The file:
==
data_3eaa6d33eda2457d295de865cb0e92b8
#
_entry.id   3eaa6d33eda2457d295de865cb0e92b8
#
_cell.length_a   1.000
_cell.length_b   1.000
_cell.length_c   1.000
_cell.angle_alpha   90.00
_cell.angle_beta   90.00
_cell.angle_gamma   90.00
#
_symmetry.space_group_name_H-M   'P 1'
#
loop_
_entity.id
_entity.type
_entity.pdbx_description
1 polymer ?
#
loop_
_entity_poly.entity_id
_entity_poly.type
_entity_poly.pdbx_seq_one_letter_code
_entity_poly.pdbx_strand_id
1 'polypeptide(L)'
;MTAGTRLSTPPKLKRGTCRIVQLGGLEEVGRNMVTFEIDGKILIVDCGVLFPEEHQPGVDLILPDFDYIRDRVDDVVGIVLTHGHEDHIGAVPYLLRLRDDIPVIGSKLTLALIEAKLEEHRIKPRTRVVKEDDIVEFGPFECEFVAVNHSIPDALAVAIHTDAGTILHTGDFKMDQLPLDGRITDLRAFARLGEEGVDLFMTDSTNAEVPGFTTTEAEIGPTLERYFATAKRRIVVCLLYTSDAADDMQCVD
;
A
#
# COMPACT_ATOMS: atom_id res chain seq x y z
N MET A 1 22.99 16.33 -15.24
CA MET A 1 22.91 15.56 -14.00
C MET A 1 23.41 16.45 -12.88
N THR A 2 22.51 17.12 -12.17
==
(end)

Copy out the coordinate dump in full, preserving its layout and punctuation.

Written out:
data_3eaa6d33eda2457d295de865cb0e92b8
#
_entry.id   3eaa6d33eda2457d295de865cb0e92b8
#
_cell.length_a   1.000
_cell.length_b   1.000
_cell.length_c   1.000
_cell.angle_alpha   90.00
_cell.angle_beta   90.00
_cell.angle_gamma   90.00
#
_symmetry.space_group_name_H-M   'P 1'
#
loop_
_entity.id
_entity.type
_entity.pdbx_description
1 polymer ?
#
loop_
_entity_poly.entity_id
_entity_poly.type
_entity_poly.pdbx_seq_one_letter_code
_entity_poly.pdbx_strand_id
1 'polypeptide(L)'
;MTAGTRLSTPPKLKRGTCRIVQLGGLEEVGRNMVTFEIDGKILIVDCGVLFPEEHQPGVDLILPDFDYIRDRVDDVVGIVLTHGHEDHIGAVPYLLRLRDDIPVIGSKLTLALIEAKLEEHRIKPRTRVVKEDDIVEFGPFECEFVAVNHSIPDALAVAIHTDAGTILHTGDFKMDQLPLDGRITDLRAFARLGEEGVDLFMTDSTNAEVPGFTTTEAEIGPTLERYFATAKRRIVVCLLYTSDAADDMQCVD
;
A
#
# COMPACT_ATOMS: atom_id res chain seq x y z
N MET A 1 22.99 16.33 -15.24
CA MET A 1 22.91 15.56 -14.00
C MET A 1 23.41 16.45 -12.88
N THR A 2 22.51 17.12 -12.17